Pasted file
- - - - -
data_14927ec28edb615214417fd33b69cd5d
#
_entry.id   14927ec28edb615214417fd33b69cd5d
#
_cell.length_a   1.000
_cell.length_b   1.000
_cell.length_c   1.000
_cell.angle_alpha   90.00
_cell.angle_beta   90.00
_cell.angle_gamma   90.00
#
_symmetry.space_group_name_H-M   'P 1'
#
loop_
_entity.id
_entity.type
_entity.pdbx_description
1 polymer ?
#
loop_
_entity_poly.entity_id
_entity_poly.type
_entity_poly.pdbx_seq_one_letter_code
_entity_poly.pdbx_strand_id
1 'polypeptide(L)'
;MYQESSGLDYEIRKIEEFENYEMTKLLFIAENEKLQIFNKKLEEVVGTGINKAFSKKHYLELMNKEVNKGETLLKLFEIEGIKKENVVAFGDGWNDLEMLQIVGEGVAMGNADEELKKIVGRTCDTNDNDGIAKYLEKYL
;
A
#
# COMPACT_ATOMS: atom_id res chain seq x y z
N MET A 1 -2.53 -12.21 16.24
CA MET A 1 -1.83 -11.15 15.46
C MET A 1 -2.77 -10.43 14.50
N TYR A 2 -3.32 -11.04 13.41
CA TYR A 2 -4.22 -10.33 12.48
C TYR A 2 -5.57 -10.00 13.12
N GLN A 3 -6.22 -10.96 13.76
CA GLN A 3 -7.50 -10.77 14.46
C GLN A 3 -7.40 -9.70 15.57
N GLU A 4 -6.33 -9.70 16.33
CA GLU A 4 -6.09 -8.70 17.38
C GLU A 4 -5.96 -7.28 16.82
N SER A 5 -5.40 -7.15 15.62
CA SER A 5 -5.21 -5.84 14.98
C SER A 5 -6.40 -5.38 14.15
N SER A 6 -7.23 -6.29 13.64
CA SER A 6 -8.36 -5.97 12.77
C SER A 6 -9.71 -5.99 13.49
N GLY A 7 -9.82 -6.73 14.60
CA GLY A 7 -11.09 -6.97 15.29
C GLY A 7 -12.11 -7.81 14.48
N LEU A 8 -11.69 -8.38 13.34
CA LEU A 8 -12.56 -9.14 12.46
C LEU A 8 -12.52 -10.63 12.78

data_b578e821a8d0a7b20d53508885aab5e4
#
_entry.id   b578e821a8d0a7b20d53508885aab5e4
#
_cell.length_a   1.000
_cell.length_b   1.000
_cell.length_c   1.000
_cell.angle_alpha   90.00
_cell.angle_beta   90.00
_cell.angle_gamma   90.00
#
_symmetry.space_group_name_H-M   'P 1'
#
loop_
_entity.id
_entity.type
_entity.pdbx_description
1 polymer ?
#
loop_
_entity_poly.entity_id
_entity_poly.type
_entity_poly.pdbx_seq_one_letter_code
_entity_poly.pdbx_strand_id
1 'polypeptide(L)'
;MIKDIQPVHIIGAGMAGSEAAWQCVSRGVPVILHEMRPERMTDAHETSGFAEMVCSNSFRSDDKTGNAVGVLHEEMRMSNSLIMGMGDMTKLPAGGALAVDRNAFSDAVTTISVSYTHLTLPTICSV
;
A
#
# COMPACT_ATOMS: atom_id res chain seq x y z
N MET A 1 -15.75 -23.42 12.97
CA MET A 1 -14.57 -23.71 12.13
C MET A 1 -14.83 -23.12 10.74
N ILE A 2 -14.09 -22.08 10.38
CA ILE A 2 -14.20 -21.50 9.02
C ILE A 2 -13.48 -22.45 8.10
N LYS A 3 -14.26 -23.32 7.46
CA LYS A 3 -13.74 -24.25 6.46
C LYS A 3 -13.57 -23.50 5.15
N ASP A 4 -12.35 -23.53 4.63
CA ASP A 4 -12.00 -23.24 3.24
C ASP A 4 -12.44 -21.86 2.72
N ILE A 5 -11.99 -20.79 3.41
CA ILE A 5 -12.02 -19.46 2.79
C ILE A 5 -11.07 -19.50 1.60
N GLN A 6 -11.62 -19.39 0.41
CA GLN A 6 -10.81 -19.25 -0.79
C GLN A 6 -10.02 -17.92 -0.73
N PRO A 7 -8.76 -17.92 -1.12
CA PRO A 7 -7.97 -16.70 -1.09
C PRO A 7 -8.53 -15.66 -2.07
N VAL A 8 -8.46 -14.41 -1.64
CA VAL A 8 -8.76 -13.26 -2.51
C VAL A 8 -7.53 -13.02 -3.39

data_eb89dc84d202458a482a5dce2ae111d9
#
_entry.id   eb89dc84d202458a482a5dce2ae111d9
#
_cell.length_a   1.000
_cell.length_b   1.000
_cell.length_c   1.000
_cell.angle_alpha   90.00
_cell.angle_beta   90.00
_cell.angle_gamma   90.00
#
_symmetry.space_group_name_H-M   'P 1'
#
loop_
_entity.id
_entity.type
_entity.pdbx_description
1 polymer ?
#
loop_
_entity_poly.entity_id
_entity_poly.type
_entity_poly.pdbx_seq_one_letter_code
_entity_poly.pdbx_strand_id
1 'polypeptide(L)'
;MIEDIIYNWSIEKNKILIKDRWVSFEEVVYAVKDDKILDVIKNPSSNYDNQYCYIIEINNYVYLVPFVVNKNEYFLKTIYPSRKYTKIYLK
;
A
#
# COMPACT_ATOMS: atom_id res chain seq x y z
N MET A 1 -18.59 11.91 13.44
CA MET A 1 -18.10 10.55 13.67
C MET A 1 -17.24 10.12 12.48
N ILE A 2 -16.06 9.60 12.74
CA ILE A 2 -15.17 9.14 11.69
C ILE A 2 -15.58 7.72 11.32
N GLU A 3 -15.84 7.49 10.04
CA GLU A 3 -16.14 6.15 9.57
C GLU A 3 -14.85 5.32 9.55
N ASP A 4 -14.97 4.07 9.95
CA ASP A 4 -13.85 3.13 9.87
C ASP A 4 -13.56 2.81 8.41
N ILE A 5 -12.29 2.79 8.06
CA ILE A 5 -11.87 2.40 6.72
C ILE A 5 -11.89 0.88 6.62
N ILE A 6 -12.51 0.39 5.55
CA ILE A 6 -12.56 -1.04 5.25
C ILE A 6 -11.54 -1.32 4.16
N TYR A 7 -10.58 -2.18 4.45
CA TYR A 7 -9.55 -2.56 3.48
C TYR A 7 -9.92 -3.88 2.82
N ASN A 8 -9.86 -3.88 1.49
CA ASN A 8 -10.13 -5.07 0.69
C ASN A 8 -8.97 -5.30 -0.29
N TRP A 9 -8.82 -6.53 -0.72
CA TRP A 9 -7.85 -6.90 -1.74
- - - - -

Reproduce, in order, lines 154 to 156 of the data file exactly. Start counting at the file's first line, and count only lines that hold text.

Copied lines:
N ILE A 6 -12.51 0.39 5.55
CA ILE A 6 -12.56 -1.04 5.25
C ILE A 6 -11.54 -1.32 4.16